Wednesday, March 19, 2008

Looking for Land - Again
February 13, 2008

My local agent, Koli, told me that he found a couple of more possible sites in Jessore for me to see. Since I was leaving the next day for a tour of southeastern Bangladesh, however, I only had one day to fly in. Unfortunately GMG cancelled their evening flight, so I had to take the bus back. I am quite happy that three new airlines have been created in Bangladesh this past year. One of them, United, now has daily morning flights to Jessore. Another upstart, Royal Bengal, is supposed to start evening flights to and from Jessore in April. Not only is this good news for me (since GMG has become increasingly unreliable lately), but good news for my future clients as well!

Koli picked me up at the airport on his motorcycle. Before going to the sites, we stopped by his popsicle stick factory. I took a few photos of Koli making popsicle sticks and then we went on to see the potential development sites.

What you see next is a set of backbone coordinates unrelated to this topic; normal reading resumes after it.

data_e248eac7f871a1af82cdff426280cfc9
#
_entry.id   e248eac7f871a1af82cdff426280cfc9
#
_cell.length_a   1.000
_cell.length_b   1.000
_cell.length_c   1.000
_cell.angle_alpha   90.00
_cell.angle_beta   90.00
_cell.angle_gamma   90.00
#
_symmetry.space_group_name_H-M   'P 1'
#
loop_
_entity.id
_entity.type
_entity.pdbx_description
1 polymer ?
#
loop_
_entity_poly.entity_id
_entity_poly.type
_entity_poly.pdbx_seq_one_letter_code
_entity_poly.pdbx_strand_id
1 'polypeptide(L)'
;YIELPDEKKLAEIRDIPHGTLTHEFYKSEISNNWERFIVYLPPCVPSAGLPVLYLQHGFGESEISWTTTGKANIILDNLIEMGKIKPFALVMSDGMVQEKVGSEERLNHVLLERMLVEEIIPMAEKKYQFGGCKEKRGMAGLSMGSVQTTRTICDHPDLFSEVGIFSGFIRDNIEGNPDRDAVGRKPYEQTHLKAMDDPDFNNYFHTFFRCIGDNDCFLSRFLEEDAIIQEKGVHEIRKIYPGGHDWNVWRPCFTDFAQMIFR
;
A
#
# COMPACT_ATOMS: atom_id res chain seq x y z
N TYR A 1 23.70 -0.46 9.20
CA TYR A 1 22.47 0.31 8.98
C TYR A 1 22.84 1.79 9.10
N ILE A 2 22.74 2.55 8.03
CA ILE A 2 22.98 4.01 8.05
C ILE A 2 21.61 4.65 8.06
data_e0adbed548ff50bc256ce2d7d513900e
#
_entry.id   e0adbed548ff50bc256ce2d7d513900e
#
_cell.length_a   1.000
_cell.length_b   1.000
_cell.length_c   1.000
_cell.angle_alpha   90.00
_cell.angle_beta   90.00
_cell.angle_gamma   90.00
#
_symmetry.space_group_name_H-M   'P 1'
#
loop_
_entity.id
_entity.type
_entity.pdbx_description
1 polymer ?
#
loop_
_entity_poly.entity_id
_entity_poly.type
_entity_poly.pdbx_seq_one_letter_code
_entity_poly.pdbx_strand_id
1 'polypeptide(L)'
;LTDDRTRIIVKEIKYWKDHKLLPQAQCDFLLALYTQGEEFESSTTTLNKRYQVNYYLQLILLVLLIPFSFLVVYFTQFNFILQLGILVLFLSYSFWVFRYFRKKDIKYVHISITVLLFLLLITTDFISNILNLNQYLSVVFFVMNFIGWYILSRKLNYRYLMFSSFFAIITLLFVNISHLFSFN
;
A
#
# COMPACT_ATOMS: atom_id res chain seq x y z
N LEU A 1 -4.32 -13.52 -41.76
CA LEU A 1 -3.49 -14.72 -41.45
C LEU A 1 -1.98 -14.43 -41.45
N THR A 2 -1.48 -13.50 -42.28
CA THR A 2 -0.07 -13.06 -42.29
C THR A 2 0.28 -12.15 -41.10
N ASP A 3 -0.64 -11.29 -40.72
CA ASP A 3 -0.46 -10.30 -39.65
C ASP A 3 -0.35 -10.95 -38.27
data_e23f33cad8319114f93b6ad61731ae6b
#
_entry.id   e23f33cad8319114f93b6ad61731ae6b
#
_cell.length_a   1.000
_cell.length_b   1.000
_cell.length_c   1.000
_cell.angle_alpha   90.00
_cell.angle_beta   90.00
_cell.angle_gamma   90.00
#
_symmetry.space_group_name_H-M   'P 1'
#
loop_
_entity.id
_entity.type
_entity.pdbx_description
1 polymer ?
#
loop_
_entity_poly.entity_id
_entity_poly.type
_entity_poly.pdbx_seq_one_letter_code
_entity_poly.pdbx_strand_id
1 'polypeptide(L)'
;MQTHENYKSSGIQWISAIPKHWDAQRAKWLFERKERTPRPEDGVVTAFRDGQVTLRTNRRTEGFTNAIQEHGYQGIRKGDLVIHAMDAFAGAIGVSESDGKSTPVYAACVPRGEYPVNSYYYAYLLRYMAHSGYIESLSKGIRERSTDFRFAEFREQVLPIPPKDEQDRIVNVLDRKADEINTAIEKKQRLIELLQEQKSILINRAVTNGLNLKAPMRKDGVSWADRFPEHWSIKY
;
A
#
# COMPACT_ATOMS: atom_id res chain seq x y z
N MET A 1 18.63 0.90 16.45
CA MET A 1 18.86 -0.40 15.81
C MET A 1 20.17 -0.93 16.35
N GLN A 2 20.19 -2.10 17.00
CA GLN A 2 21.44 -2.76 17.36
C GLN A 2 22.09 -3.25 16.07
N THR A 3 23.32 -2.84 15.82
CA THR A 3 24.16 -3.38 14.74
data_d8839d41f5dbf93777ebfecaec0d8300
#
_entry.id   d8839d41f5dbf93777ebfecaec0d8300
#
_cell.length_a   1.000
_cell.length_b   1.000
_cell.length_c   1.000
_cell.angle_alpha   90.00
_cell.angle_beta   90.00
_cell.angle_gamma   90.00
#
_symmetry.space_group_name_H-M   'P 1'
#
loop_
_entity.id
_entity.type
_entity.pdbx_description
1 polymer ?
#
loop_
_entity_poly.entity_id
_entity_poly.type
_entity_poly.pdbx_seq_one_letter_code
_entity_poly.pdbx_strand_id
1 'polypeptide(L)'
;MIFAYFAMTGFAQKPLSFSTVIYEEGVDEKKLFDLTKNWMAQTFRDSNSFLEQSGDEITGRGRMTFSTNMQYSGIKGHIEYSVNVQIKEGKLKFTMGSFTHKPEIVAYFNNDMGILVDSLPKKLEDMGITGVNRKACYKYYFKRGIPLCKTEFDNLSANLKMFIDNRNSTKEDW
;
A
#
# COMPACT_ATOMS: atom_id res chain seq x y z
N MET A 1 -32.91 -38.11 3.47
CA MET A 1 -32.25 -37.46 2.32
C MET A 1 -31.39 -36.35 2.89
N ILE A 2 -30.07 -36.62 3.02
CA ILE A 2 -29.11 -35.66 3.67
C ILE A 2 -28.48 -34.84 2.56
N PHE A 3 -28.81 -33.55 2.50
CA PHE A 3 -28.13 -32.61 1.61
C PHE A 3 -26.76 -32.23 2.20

Site 1
The first site had a lot of trees and was close to the river, but the layout was kind of strange and it had a large pit in the middle of the property where people had been extracting mud, perhaps for building purposes. The river was also completely overgrown with plants so you couldn't see the water.

Site 2
The second site was close to the first. The river still had the same problem, but the trees and the layout of the site were much nicer. There were some very large, old fruit trees on the property which were terrific. That site also had three mud houses on it and a pond that separated it from the neighboring property. Unfortunately, the owner wasn't willing to sell the houses, just the land, so that made the site unfeasible; I can't have a bunch of houses in the middle of my property. Also the price was quite a bit higher than in the other areas. It was unfortunate, because I did actually like the land in the second location quite a bit.

Site 3